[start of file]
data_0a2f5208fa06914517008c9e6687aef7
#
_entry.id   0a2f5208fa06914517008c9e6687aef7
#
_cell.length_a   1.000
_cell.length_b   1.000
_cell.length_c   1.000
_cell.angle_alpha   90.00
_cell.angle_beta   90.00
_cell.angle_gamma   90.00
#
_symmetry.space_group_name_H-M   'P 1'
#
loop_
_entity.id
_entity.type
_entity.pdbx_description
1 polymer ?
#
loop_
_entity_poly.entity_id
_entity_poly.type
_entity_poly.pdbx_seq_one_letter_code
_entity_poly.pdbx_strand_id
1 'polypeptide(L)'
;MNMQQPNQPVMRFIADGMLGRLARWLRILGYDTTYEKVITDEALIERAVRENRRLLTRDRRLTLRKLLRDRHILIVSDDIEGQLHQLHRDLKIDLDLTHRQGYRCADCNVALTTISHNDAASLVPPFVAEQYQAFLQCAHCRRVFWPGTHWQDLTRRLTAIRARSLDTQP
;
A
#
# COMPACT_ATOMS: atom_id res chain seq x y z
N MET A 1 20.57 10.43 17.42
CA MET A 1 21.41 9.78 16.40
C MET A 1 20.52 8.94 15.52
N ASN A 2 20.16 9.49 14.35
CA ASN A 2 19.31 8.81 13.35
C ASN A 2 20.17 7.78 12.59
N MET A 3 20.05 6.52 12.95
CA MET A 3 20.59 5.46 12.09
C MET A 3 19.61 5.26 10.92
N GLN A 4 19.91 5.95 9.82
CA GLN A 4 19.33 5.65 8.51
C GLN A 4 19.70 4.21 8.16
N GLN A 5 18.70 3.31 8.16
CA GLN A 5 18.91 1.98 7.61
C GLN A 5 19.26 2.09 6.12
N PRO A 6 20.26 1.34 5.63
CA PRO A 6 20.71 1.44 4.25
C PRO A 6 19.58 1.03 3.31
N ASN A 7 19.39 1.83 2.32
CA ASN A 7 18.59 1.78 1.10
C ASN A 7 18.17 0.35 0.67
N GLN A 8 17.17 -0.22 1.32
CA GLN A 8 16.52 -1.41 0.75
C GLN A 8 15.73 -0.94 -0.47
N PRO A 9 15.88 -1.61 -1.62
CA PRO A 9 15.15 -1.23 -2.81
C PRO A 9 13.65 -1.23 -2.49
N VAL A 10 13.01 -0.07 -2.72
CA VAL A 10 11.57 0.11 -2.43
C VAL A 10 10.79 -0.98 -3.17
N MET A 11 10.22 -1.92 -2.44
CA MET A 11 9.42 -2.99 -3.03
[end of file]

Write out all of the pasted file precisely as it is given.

data_0a2f5208fa06914517008c9e6687aef7
#
_entry.id   0a2f5208fa06914517008c9e6687aef7
#
_cell.length_a   1.000
_cell.length_b   1.000
_cell.length_c   1.000
_cell.angle_alpha   90.00
_cell.angle_beta   90.00
_cell.angle_gamma   90.00
#
_symmetry.space_group_name_H-M   'P 1'
#
loop_
_entity.id
_entity.type
_entity.pdbx_description
1 polymer ?
#
loop_
_entity_poly.entity_id
_entity_poly.type
_entity_poly.pdbx_seq_one_letter_code
_entity_poly.pdbx_strand_id
1 'polypeptide(L)'
;MNMQQPNQPVMRFIADGMLGRLARWLRILGYDTTYEKVITDEALIERAVRENRRLLTRDRRLTLRKLLRDRHILIVSDDIEGQLHQLHRDLKIDLDLTHRQGYRCADCNVALTTISHNDAASLVPPFVAEQYQAFLQCAHCRRVFWPGTHWQDLTRRLTAIRARSLDTQP
;
A
#
# COMPACT_ATOMS: atom_id res chain seq x y z
N MET A 1 20.57 10.43 17.42
CA MET A 1 21.41 9.78 16.40
C MET A 1 20.52 8.94 15.52
N ASN A 2 20.16 9.49 14.35
CA ASN A 2 19.31 8.81 13.35
C ASN A 2 20.17 7.78 12.59
N MET A 3 20.05 6.52 12.95
CA MET A 3 20.59 5.46 12.09
C MET A 3 19.61 5.26 10.92
N GLN A 4 19.91 5.95 9.82
CA GLN A 4 19.33 5.65 8.51
C GLN A 4 19.70 4.21 8.16
N GLN A 5 18.70 3.31 8.16
CA GLN A 5 18.91 1.98 7.61
C GLN A 5 19.26 2.09 6.12
N PRO A 6 20.26 1.34 5.63
CA PRO A 6 20.71 1.44 4.25
C PRO A 6 19.58 1.03 3.31
N ASN A 7 19.39 1.83 2.32
CA ASN A 7 18.59 1.78 1.10
C ASN A 7 18.17 0.35 0.67
N GLN A 8 17.17 -0.22 1.32
CA GLN A 8 16.52 -1.41 0.75
C GLN A 8 15.73 -0.94 -0.47
N PRO A 9 15.88 -1.61 -1.62
CA PRO A 9 15.15 -1.23 -2.81
C PRO A 9 13.65 -1.23 -2.49
N VAL A 10 13.01 -0.07 -2.72
CA VAL A 10 11.57 0.11 -2.43
C VAL A 10 10.79 -0.98 -3.17
N MET A 11 10.22 -1.92 -2.44
CA MET A 11 9.42 -2.99 -3.03